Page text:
Using Zylon fiber and a safety factor of 3, the taper ratio is 11.34 and the mass ratio is 3.22 for the 7,980km tether and can launch payloads with a Vinf up to 3.27km/s. A 10.6t tether system could catch multiple 2.5t payloads from Earth as long as they arrive one orbit (~7h40m) apart and could return payloads at the same rate. A single 3.3t payload every three days could also be sent or captured. A tether of that mass could (in theory) be launched to Phobos on a single Falcon 9H with 2.5t of margin for deployment equipment. Costs for such a mission could be under $300 million and could return tens to hundreds of tons of Phobos samples over the next few launch windows. Three payloads per day, 6t (excludes 500kg climber allowance), times the launch window (0-60 days depending on orbits); this system wouldn't be able to return samples until 2026 but that year has a launch window two months wide for this Vinf. That one window could return 360 tons of mass from Phobos to Earth orbit, roughly a 6.8:1 mass advantage over the 53t to LEO from the single launch.

Other windows where sample return to Earth isn't feasible would still allow the tether to catch a series of exploration vehicles and then relay them to the asteroid belt at the appropriate times. Four or five vehicles of 2.5t could be sent in a single Falcon 9H launch and then deployed throughout the belt; with the right instruments this fleet could form a VLBI array around 5.5AU in diameter for incredibly high resolution radio astronomy. This leg of the program could be done for perhaps $700 million with immensely useful science return including asteroid and comet orbit determination, spectroscopy, parallax distance measurements of stars and many others.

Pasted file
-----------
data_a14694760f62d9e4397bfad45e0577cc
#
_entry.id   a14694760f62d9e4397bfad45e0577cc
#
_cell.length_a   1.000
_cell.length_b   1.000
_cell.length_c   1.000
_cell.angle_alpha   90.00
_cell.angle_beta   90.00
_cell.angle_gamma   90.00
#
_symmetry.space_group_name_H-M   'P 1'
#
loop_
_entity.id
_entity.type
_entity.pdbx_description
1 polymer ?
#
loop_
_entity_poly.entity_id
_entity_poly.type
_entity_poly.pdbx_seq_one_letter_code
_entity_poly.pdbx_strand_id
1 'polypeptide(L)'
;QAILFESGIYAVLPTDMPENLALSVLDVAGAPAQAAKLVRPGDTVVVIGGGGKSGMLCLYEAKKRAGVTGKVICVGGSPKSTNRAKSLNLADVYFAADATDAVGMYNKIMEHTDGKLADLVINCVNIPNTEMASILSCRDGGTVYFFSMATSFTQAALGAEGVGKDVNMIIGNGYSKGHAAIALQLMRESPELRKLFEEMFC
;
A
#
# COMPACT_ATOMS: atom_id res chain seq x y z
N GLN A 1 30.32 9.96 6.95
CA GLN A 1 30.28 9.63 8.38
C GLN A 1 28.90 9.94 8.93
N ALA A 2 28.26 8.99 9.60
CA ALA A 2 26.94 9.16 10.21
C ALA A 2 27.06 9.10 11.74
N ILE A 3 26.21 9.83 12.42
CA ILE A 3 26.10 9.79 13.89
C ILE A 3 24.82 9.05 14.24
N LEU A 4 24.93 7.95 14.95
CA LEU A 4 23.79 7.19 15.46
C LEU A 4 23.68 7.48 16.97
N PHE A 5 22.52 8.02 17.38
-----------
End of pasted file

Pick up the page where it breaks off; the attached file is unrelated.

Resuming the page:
Using the same parameters with a 10,000km tether gets you a taper ratio of 14 and mass ratio of 3.75, with a maximum Vinf of 4.0km/s. That would widen the 2026 return window to almost 100 days / 600 tons but would require an SLS mission or multiple commercial launches. It would also open up launches to main belt objects during bad alignments, overall increasing its usefulness. Let's call it about $600 million, or $1,000 per kg of Phobos samples. Even if half the 'sample' mass is heat shield and containment that's still $2,000 per kg, cheaper than launching that mass from Earth.

That's all well and good, but what if we get really ambitious? A tether 31,330km long earns you a Vinf of 9.27km/s, which is enough to inject directly into a trans-Neptune Hohmann transfer orbit. This powerful tether would handle the same 2.5t / 3.3t payloads as the other two for less than 18t with a taper ratio of ~480 and mass ratio of ~5.4. This is only two Falcon 9H launches or one SLS launch; call it about $700 million for the tether system and the same $700 million for four spacecraft and you could send an orbiter to all four gas giants for around $1.4 billion, with follow-on craft every 2 years for $175 million each. We would have to be careful of Deimos. Launch windows vary from 1.9 years for Neptune to 2.2 years for Jupiter.